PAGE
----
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Field Notes

Covering the natural wonders of the Pacific Northwest

June 14, 2013 at 7:00 AM

A lesson in the value of native pollinators

The moment I found the hive, I had a hunch.  And while I’ll never really have conclusive proof, I still have my suspicions and some interesting new natives in my backyard.

The story goes like this:

I have several plum trees, and they have flowered for several years now, but each year the number of plums the trees produced was a pittance.  On our best year, I think we got four.  The same goes for my cherry tree.

All of a sudden this year I noticed that the trees have scads of small plums hanging on most every branch.  I thought the reason was that the trees had matured to the point where they were able to produce fruit, but I was mowing the lawn and came up with another possible answer.

I was mowing beside a birdhouse that hangs on my fence. I turned off the mower and to my surprise I could hear the birdhouse humming.

My instant reaction was, “Oh no.”

I looked in the hole on the front of the birdfeeder and saw what looked like little bumblebees, but a little more than half the size of the ones I grew up with in the Midwest. They had coloration fairly typical for a bumblebee with one striking difference, their butts were deep orange.

With some help from the Internet and Scott Black, Executive Director at The Xerces Society, my “Oh no” turned into “Excellent.”

It turns out my new backyard inhabitants were black-tailed bumblebees, Bombus melanopygus, an excellent native pollinator.  My hunch was that they were the reason I suddenly had an abundance of baby plums, and there are aspects to the species that point in that direction.

According to Black, Bombus melanopygus is very important to the pollination of native plants, and join the non-native honey bee in the pollination act for Pacific Northwest fruit crops, especially our berry crops like strawberries and raspberries.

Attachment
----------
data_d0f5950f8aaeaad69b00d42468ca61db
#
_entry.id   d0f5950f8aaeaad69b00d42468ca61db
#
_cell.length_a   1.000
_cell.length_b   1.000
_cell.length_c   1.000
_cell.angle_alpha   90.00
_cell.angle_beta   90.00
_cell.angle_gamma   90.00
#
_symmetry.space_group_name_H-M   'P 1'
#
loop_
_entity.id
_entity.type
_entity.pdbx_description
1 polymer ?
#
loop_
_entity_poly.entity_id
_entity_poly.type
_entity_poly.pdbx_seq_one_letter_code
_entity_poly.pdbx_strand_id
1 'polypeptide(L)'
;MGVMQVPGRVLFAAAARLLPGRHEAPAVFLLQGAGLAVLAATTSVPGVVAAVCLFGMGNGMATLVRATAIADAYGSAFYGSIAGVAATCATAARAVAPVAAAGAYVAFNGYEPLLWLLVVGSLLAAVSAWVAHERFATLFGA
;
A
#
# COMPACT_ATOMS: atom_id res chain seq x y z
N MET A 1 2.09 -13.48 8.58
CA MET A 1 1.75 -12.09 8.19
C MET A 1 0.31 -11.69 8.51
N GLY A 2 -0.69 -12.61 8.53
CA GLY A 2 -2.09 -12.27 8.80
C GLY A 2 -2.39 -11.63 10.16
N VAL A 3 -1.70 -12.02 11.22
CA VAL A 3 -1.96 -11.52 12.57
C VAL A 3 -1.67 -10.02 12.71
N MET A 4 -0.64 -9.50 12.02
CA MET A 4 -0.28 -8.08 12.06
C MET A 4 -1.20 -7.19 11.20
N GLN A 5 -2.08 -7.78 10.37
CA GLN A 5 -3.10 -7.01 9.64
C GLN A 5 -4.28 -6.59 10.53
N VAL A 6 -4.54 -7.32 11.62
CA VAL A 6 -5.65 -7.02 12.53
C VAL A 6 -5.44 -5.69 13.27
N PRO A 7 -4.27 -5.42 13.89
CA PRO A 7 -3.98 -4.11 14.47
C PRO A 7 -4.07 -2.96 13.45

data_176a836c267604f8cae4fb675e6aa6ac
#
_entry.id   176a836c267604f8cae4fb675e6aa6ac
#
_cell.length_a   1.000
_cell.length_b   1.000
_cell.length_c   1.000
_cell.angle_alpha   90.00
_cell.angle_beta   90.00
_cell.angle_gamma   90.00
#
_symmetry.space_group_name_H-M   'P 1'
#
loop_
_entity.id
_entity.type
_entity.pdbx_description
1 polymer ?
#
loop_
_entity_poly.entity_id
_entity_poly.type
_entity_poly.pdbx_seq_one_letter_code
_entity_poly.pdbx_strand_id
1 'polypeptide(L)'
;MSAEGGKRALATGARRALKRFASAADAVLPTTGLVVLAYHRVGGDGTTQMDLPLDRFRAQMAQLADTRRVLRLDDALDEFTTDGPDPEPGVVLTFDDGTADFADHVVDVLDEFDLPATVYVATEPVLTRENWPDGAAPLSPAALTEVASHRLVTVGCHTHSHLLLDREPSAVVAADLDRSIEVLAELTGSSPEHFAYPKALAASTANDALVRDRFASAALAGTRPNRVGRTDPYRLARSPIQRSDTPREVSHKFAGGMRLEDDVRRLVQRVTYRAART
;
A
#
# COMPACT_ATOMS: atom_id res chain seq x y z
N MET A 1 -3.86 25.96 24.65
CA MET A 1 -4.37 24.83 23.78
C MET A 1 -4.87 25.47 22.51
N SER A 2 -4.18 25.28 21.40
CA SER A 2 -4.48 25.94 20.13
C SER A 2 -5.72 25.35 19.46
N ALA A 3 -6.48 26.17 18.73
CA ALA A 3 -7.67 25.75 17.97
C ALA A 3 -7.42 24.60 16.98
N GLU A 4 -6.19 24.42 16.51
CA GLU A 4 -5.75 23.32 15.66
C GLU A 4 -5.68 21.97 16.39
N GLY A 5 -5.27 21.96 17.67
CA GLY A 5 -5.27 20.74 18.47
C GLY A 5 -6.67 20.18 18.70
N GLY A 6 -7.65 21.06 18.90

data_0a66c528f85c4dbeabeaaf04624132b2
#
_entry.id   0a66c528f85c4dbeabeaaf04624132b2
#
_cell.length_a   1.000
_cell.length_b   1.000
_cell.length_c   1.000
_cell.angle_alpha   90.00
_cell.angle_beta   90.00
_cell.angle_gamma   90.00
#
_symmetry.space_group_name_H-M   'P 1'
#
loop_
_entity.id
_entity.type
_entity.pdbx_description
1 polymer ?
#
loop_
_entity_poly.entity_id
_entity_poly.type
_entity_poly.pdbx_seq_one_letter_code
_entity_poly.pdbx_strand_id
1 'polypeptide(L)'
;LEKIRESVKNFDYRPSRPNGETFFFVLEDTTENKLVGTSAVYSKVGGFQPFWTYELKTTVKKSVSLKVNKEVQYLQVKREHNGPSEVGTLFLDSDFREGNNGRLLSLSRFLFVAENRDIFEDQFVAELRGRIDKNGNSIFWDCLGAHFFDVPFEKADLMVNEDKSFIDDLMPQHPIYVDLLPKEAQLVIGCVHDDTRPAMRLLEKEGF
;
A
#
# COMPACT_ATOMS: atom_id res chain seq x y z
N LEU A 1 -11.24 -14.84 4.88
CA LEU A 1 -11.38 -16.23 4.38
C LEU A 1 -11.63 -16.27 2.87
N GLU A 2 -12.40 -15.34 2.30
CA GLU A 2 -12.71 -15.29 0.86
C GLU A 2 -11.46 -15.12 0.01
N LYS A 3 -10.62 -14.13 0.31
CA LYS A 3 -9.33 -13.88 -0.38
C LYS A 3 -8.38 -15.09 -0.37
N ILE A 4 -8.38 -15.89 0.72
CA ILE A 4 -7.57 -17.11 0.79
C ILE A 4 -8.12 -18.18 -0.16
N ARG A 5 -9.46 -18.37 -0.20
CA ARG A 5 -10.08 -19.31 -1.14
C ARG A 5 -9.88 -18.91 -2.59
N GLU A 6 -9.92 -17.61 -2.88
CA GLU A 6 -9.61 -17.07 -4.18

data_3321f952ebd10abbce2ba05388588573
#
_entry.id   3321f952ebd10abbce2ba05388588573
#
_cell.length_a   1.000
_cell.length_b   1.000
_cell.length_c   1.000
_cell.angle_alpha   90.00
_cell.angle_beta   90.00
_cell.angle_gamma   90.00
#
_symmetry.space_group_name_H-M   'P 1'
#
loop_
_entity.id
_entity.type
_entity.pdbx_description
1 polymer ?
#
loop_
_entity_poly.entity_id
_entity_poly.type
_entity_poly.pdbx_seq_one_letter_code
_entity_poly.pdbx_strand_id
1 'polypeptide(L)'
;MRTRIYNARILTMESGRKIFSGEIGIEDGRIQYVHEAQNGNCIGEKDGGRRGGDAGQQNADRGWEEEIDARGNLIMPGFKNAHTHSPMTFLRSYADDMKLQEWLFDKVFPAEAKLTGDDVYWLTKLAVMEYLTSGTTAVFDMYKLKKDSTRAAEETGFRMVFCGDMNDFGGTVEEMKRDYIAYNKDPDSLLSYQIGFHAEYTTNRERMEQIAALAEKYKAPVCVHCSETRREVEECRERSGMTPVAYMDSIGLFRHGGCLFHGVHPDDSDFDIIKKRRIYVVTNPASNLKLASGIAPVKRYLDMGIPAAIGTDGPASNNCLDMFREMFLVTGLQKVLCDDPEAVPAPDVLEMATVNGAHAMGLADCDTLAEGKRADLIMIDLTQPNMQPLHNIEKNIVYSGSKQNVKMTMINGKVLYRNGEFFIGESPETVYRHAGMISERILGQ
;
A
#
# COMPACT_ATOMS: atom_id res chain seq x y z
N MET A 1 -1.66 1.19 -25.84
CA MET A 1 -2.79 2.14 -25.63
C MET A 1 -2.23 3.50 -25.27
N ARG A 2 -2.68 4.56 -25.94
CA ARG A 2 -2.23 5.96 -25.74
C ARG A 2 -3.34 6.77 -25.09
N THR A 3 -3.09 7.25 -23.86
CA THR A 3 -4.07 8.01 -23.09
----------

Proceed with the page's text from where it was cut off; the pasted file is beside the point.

The advantage that the native black-tailed has over the European honey bee for plums is that they are much hardier in the cold.  They range from California to Alaska and start pollinating much earlier in the season.

Plums are an early flowering tree.  Because of our warmer than normal early spring, Black was reluctant to say that there was a direct relation between the new hive in my backyard and the increase of plums.  But there’s another quality to these bumblebees that make them valuable for people with spring flowering plants.

Being that they are used to our Puget Sound weather, they will pollinate in the rain.  Honeybees are reluctant to do so.  In general it seems this little native bumblebee is willing to put in longer hours in more inclement conditions.  And another added bonus, they seem docile.  I can go about my lawn and garden business and they are intent on going about theirs.

Those are a few of the reasons why Black and The Xerces Society are in the business of encouraging conservation of native pollinators that are essential in plant reproduction in our backyards and forests.

What we do in our backyards is important to encouraging the cooperation of these natives, says Black.  He encourages plant diversity and the avoidance of pesticides. “Grow things that create a buffet of flowers across the season,” Black said.

As far as I am concerned, they can have the birdhouse. And after learning they are seasonal nesters, locating places with fresh queens each year, I’m thinking about hanging more possible abodes on my fence.  With honeybees stressed by colony collapse disorder, zombie bees discovered in the state last year, and general concern over our ability to get the pollination we need, these hardy native pollinators are a welcome in my backyard.



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